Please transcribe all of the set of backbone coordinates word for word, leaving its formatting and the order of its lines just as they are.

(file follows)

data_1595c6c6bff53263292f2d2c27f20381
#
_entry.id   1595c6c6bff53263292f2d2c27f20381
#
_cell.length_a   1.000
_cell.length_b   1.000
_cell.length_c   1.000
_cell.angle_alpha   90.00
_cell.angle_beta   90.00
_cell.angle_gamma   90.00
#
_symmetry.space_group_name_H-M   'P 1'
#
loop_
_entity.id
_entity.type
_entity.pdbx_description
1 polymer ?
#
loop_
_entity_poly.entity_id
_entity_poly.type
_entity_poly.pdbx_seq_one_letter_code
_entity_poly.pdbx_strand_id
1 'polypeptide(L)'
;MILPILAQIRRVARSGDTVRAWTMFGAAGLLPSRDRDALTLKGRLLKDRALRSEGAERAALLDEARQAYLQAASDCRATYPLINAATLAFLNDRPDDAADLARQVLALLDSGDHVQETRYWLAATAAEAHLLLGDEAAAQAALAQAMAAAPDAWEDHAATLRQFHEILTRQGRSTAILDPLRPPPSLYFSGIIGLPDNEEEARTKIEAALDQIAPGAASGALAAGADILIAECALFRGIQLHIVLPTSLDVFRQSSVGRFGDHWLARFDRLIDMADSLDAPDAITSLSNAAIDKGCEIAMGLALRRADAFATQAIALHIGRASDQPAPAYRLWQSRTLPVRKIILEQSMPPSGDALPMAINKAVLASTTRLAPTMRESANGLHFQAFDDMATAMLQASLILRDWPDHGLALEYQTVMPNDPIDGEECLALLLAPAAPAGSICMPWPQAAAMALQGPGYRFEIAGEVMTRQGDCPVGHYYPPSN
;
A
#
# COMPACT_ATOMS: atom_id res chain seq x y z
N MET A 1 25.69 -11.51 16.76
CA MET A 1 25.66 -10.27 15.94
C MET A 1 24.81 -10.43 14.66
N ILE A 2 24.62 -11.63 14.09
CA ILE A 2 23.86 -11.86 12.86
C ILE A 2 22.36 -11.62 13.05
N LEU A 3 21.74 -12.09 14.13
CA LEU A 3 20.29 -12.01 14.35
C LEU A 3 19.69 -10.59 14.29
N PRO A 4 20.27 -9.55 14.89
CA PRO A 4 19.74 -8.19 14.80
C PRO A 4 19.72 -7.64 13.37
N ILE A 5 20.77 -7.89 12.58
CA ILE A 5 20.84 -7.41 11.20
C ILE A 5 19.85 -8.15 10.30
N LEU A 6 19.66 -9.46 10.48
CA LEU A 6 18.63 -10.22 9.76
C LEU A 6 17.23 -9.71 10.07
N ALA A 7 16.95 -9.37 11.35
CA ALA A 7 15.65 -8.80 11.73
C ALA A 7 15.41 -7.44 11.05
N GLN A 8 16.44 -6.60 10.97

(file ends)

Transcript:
data_1595c6c6bff53263292f2d2c27f20381
#
_entry.id   1595c6c6bff53263292f2d2c27f20381
#
_cell.length_a   1.000
_cell.length_b   1.000
_cell.length_c   1.000
_cell.angle_alpha   90.00
_cell.angle_beta   90.00
_cell.angle_gamma   90.00
#
_symmetry.space_group_name_H-M   'P 1'
#
loop_
_entity.id
_entity.type
_entity.pdbx_description
1 polymer ?
#
loop_
_entity_poly.entity_id
_entity_poly.type
_entity_poly.pdbx_seq_one_letter_code
_entity_poly.pdbx_strand_id
1 'polypeptide(L)'
;MILPILAQIRRVARSGDTVRAWTMFGAAGLLPSRDRDALTLKGRLLKDRALRSEGAERAALLDEARQAYLQAASDCRATYPLINAATLAFLNDRPDDAADLARQVLALLDSGDHVQETRYWLAATAAEAHLLLGDEAAAQAALAQAMAAAPDAWEDHAATLRQFHEILTRQGRSTAILDPLRPPPSLYFSGIIGLPDNEEEARTKIEAALDQIAPGAASGALAAGADILIAECALFRGIQLHIVLPTSLDVFRQSSVGRFGDHWLARFDRLIDMADSLDAPDAITSLSNAAIDKGCEIAMGLALRRADAFATQAIALHIGRASDQPAPAYRLWQSRTLPVRKIILEQSMPPSGDALPMAINKAVLASTTRLAPTMRESANGLHFQAFDDMATAMLQASLILRDWPDHGLALEYQTVMPNDPIDGEECLALLLAPAAPAGSICMPWPQAAAMALQGPGYRFEIAGEVMTRQGDCPVGHYYPPSN
;
A
#
# COMPACT_ATOMS: atom_id res chain seq x y z
N MET A 1 25.69 -11.51 16.76
CA MET A 1 25.66 -10.27 15.94
C MET A 1 24.81 -10.43 14.66
N ILE A 2 24.62 -11.63 14.09
CA ILE A 2 23.86 -11.86 12.86
C ILE A 2 22.36 -11.62 13.05
N LEU A 3 21.74 -12.09 14.13
CA LEU A 3 20.29 -12.01 14.35
C LEU A 3 19.69 -10.59 14.29
N PRO A 4 20.27 -9.55 14.89
CA PRO A 4 19.74 -8.19 14.80
C PRO A 4 19.72 -7.64 13.37
N ILE A 5 20.77 -7.89 12.58
CA ILE A 5 20.84 -7.41 11.20
C ILE A 5 19.85 -8.15 10.30
N LEU A 6 19.66 -9.46 10.48
CA LEU A 6 18.63 -10.22 9.76
C LEU A 6 17.23 -9.71 10.07
N ALA A 7 16.95 -9.37 11.35
CA ALA A 7 15.65 -8.80 11.73
C ALA A 7 15.41 -7.44 11.05
N GLN A 8 16.44 -6.60 10.97